The event was sponsored by the Northwest Florida Association of Event Professionals, which is a non-profit group whose mission is to provide an outlet for professionals to network and provide quality service to its customers. Besides the venue of La Maison de Lucy, sponsors included Cherished Unions, Occasions, Sweet Stuff Bakery who provided appetizing refreshments, and Jackson Hospital who provided shopping bags. Visitors were to bring clean, undamaged clothes and “swap” them out for someone else’s clothes for free. Some women who intended to just drop their unwanted clothes were surprised to find items they could use. All the unclaimed items were donated to a charity. In addition to the clothes exchange there were vendors who were displaying their products and services.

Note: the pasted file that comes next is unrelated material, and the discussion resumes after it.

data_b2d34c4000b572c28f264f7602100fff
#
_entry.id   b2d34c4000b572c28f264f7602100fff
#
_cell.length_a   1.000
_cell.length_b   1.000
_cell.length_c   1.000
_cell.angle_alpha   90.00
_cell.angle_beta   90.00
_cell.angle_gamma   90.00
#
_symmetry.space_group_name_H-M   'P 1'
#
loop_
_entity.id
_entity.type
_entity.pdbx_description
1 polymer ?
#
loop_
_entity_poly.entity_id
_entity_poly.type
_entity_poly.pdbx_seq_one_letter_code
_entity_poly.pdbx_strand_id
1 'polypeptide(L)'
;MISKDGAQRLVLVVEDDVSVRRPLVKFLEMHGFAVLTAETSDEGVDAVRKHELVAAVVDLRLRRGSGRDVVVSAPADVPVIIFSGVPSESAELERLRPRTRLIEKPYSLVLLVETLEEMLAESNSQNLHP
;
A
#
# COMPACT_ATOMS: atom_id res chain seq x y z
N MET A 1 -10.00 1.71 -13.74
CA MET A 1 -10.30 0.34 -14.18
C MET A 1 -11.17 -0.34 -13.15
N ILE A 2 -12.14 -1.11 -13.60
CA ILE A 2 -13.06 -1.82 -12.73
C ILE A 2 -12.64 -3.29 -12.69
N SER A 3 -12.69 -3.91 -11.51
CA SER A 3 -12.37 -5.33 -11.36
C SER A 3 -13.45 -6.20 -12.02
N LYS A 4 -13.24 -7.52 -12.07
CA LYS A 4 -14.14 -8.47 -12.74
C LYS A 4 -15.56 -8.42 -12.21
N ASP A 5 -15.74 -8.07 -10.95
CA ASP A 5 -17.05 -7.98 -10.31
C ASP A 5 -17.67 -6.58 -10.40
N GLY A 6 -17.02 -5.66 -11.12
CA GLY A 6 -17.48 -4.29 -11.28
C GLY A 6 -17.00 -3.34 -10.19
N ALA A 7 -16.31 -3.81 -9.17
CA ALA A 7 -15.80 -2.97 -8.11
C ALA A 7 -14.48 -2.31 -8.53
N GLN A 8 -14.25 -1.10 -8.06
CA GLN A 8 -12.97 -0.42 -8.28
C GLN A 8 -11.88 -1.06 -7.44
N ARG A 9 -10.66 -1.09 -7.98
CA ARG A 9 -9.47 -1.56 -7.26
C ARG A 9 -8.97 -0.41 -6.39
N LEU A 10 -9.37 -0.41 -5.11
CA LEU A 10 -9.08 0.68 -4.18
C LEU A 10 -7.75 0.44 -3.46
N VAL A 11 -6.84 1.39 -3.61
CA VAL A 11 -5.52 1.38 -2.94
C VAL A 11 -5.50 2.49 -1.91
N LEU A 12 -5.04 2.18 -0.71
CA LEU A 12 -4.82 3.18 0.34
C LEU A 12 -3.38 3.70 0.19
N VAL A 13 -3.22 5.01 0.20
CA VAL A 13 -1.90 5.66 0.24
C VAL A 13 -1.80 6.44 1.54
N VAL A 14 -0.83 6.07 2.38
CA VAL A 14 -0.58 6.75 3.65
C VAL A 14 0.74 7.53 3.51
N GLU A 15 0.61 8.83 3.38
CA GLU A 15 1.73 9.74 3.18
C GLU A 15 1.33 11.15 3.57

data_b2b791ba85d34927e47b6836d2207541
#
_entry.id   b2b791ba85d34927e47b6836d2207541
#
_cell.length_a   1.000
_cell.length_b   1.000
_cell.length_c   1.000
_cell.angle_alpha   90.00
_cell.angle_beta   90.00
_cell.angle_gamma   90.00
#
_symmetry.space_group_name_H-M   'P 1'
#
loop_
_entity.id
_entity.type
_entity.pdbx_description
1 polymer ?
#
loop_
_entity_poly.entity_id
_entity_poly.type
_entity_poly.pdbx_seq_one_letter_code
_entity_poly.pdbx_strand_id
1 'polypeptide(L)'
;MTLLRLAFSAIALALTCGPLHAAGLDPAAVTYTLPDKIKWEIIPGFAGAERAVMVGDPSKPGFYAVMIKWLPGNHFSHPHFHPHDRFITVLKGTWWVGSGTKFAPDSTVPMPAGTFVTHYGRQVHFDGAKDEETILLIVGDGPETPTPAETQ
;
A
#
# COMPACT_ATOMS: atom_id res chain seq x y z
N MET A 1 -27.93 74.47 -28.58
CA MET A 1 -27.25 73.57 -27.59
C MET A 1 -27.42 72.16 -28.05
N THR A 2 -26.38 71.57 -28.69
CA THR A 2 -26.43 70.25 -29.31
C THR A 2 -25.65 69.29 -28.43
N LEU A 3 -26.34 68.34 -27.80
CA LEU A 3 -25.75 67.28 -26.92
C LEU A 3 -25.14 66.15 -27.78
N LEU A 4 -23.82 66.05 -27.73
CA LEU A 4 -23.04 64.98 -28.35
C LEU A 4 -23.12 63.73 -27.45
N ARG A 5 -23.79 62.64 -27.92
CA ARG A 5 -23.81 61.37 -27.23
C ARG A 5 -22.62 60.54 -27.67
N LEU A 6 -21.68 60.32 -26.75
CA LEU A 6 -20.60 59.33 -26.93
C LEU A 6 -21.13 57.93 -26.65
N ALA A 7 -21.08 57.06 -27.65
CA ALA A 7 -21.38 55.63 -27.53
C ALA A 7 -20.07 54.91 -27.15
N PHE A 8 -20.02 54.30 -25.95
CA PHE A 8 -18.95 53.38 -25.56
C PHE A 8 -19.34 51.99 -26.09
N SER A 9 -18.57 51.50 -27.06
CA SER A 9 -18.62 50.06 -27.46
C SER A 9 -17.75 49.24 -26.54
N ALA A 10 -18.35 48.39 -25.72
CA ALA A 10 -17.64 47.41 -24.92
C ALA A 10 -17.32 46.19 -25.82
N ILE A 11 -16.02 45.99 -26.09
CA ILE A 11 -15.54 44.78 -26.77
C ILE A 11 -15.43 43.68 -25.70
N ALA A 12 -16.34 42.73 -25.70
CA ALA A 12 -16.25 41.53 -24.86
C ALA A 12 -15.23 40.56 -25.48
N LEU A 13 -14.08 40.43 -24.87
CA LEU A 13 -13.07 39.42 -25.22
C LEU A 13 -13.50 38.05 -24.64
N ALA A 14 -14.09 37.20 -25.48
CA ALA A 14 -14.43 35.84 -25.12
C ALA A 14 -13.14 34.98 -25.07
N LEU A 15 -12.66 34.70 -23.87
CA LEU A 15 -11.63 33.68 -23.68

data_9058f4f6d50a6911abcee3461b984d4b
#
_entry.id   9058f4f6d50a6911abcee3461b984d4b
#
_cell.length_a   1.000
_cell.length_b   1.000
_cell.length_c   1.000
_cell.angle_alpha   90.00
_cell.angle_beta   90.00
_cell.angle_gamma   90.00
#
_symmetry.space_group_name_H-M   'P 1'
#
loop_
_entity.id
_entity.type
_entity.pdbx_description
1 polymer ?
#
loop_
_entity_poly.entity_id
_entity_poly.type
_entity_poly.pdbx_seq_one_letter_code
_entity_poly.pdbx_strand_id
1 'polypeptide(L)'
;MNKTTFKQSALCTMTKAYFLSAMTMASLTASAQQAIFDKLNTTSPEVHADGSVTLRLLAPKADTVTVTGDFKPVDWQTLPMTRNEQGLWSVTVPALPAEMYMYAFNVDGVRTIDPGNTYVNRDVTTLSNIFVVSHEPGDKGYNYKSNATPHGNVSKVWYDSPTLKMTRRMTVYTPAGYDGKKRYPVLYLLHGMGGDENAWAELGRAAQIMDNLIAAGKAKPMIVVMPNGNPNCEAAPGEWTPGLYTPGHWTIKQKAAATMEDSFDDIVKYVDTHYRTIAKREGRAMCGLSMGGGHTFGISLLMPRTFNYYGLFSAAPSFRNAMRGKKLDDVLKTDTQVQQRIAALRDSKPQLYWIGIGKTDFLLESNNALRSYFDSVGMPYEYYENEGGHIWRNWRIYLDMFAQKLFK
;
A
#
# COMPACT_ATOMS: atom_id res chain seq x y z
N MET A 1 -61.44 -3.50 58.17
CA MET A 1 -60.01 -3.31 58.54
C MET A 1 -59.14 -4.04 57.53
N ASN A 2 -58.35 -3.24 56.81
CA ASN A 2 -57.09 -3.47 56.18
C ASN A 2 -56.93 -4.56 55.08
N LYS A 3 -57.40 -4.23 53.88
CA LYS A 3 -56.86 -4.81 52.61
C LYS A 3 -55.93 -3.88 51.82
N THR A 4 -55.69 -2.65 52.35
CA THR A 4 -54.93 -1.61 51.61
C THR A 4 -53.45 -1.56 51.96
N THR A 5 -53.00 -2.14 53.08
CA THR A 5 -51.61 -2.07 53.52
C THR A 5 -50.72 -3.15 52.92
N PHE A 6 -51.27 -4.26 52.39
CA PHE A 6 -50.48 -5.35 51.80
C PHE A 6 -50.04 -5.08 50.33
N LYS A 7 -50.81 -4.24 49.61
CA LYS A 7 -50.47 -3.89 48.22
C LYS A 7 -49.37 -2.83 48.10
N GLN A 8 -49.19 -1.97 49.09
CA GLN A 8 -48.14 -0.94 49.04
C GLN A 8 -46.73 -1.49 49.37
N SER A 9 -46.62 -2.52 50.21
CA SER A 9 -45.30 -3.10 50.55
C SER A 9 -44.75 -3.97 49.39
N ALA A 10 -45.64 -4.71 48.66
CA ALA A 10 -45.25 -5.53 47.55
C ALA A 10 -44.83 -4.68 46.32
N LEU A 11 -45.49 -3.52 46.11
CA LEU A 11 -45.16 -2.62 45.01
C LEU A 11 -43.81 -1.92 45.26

Even before this event was over vendors and patrons alike were asking when the next one is going to be. So, ladies, if you missed this one, make sure you don’t miss the next one…it’s a one of a kind event. Email to get on the mailing list.

Friday, July 2, 2010

Horse with EEE Confirmed in Jackson County

The Public is urged to protect against mosquitoes and mosquito-borne viruses.

This warning is issued due to a recently confirmed case in which a local horse has Eastern Equine Encephalitis (EEE). The animal is located on Alexsam Drive, East of Marianna, the Jackson County Health Department is encouraging residents and visitors to take a number of steps to protect themselves against mosquitoes.

The state monitors animals as sentinels for arboviruses, including Eastern equine encephalitis (EEE) virus, West Nile (WN) virus and St. Louis encephalitis (SLE) virus, to determine if any of those three viruses are present in the community.

The Florida Departments of Health (DOH) and Agriculture and Consumer Services (FDACS), along with other state and local agencies, are working to detect the viruses spread by mosquitoes to humans or animals and the Jackson County Health Department has increased Mosquito Control efforts in the area. Mosquito-borne infections in people can cause headache, fever, dizziness, confusion, movement disorders and coma.